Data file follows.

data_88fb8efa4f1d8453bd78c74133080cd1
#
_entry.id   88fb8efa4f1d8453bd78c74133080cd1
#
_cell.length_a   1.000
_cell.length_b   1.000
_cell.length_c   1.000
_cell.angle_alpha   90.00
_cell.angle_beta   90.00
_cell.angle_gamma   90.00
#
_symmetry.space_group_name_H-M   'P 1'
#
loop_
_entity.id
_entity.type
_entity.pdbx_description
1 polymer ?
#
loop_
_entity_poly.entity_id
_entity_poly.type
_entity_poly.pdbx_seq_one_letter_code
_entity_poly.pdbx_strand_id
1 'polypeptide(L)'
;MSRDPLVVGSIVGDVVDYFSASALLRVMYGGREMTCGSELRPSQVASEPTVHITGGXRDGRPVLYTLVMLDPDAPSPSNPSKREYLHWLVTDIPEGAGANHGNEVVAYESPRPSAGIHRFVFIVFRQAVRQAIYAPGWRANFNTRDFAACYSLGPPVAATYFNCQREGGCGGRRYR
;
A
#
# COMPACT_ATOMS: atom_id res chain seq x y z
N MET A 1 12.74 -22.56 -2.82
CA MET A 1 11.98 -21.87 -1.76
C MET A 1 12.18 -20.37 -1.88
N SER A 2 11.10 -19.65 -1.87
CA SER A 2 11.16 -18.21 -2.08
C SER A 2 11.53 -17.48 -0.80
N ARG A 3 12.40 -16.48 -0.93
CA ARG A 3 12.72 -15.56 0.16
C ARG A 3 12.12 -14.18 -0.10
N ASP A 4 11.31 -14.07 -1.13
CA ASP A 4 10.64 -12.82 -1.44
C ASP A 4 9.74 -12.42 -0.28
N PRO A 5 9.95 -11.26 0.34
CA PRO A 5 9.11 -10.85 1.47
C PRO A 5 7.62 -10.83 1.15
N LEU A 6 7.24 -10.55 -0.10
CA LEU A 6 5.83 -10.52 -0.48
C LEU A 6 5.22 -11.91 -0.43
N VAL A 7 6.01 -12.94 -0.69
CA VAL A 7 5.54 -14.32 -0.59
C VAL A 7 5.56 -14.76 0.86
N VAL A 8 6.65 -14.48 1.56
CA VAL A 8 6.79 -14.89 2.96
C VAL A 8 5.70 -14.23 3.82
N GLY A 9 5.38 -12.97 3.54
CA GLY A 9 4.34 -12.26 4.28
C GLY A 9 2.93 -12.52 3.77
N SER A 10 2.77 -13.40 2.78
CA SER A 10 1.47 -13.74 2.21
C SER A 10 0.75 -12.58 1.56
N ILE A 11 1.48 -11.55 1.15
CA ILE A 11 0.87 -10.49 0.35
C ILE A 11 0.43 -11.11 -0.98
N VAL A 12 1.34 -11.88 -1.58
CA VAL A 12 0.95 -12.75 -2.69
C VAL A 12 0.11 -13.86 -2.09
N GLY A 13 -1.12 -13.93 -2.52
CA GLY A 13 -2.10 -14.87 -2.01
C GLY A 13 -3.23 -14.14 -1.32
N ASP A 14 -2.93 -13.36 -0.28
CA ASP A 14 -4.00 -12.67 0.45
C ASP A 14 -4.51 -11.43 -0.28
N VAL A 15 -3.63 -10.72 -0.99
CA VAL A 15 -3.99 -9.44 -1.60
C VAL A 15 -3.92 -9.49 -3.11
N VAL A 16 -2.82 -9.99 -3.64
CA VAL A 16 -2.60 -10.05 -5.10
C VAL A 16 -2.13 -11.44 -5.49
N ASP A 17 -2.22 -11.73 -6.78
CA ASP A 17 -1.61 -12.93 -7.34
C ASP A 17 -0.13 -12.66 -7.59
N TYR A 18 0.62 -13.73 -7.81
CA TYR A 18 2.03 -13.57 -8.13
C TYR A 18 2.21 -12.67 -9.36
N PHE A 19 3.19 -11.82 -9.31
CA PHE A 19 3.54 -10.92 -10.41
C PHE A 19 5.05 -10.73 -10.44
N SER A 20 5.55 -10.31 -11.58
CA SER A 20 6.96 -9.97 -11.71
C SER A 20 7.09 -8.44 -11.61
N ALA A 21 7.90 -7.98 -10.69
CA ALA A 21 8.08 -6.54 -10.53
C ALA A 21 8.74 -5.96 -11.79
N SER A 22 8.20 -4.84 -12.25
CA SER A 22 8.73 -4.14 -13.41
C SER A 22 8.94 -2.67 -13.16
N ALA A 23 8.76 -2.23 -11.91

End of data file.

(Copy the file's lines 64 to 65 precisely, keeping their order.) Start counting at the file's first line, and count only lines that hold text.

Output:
N VAL A 12 1.34 -11.88 -1.58
CA VAL A 12 0.95 -12.75 -2.69